Subject: Manatees and Dugongs

Nancy Sadusky (smeducation@earthlink.net)
Wed, 10 Jun 1998 01:45:39 +0000

Dear Hank and students,

Thank you for your e-mail message.   You asked:

My marine bio class on Long Island wants to know if a manatee and
dugong were ever kept in captivity together? Would they tolerate 
each other. Food (same or different)? And, lastly, any chance of 
"hybridization"? 

The answer is:

As far as we know, no manatee and dugong have ever been kept in 
captivity together.  We don't even know of dugongs in captivity
in the U.S. or Europe.  However, if a manatee and dugong were 
kept in captivity together, it is likely they would tolerate each 
other just fine. Male dugongs are a bit territorial, but even at 
that they could probably share a tank with manatees.   In fact, even 
though they are not the same species, there is a possiblity that they 
could interbreed, which would not be a good idea.  Their 
offspring would be sterile or they would die before they reached 
sexual maturity. 

You also asked if the manatee was ever hunted for food?

The answer is:

Manatees were hunted for food in the U.S. until around 1950.  Until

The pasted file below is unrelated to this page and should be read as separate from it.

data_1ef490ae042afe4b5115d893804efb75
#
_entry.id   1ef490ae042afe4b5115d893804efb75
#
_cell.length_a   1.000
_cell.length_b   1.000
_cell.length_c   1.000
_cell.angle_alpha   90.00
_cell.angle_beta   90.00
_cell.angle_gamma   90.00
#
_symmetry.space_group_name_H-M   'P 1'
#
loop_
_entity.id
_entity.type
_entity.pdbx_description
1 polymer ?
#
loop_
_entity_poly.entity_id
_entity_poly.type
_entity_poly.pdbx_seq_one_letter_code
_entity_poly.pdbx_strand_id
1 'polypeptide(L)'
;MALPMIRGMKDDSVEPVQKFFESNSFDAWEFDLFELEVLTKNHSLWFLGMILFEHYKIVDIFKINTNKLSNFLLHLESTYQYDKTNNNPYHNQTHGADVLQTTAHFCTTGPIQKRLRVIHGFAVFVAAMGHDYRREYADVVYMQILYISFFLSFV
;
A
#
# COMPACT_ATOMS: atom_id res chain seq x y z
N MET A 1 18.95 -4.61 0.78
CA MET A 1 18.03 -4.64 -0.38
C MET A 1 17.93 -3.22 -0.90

the Endangered Species Act in 1973, there were no real laws to 
protect them.  It is now illegal to hunt manatees in the US. but they 
are still hunted in all other parts of their range.  Most of the 
time it is opportunistic hunting, such as when the 
manatee accidentally wanders into a fisherman's net, and they 
use it for food.

Hope this answers your question.

Sincerely,
Nancy Sadusky


**********************************
         Nancy Sadusky 
     Communications Director
      Save the Manatee Club
       500 N. Maitland Ave.
       Maitland, FL  32751
      1-800-432-JOIN (5646)
e-mail: smeducation@earthlink.net
http://www.objectlinks.com/manatee
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